Saturday 25 March 2017

Criticising Foster isn't misogyny - it's just treating her like any other leader

Arlene Foster. Photo: Niall Carson/PA Wire
Arlene Foster. Photo: Niall Carson/PA Wire
Mary Kenny

Mary Kenny

Arlene Foster certainly broke a political glass ceiling in Belfast when she became the first woman chosen to lead the Democratic Unionist Party (DUP) in 2015, a movement whose founding father, Ian Kyle Paisley, seemed the very epitome of an Old Testament patriarch.

But there she was, emerging as the leader of Paisley's party, this mother of three from a rural background in Co Fermanagh, whose RUC father had been the target of an IRA attack. Within the politics of the United Kingdom, Arlene joined a grouping of other women - Theresa May in England, three women party political leaders in Scotland, and the forceful Leanne Wood, leader of Plaid Cymru in Wales.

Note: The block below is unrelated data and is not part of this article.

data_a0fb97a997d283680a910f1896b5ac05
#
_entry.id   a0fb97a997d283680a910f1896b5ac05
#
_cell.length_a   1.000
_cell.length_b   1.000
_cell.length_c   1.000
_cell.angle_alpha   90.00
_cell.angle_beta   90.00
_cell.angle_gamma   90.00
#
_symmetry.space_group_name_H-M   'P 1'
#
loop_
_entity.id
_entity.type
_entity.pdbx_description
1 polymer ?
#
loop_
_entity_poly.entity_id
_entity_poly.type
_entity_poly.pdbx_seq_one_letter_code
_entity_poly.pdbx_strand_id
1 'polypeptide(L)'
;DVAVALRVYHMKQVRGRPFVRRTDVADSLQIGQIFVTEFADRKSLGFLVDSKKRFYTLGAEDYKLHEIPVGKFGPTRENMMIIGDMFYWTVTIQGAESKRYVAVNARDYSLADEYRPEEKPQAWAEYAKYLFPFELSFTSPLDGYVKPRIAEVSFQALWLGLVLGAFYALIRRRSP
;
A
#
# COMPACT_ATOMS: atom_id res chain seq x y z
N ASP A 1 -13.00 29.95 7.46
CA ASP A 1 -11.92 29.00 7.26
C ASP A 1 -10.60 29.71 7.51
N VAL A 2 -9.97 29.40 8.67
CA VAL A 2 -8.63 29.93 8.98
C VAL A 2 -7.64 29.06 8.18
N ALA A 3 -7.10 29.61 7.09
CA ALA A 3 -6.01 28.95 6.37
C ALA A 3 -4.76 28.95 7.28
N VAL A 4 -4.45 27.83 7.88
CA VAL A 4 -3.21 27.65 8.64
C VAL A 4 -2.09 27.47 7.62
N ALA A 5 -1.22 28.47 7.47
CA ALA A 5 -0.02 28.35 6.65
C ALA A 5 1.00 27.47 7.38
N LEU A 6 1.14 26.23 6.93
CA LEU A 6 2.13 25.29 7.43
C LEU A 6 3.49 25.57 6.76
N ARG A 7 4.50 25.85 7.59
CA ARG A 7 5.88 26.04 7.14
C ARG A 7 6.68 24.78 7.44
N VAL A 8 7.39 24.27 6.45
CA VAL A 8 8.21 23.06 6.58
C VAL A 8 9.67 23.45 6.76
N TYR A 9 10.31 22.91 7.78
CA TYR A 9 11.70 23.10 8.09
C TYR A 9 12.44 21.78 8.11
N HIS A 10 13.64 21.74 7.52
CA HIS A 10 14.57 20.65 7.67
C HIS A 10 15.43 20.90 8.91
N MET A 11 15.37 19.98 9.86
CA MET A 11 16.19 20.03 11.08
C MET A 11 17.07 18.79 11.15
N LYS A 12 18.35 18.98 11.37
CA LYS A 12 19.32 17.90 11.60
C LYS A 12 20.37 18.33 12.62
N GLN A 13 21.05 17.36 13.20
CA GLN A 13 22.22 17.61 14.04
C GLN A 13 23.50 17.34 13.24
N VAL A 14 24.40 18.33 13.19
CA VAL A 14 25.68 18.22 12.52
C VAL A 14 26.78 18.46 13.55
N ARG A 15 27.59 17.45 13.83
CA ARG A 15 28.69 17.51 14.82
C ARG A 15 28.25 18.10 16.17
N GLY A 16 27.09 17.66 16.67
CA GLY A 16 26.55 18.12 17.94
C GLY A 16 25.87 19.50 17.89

But we cannot claim that Arlene has made a success of her stewardship. Her handling of the absurd 'cash-for-ash' (Renewable Heat Incentive Scheme) scandal prompted an election, which her party came within an ace of losing.

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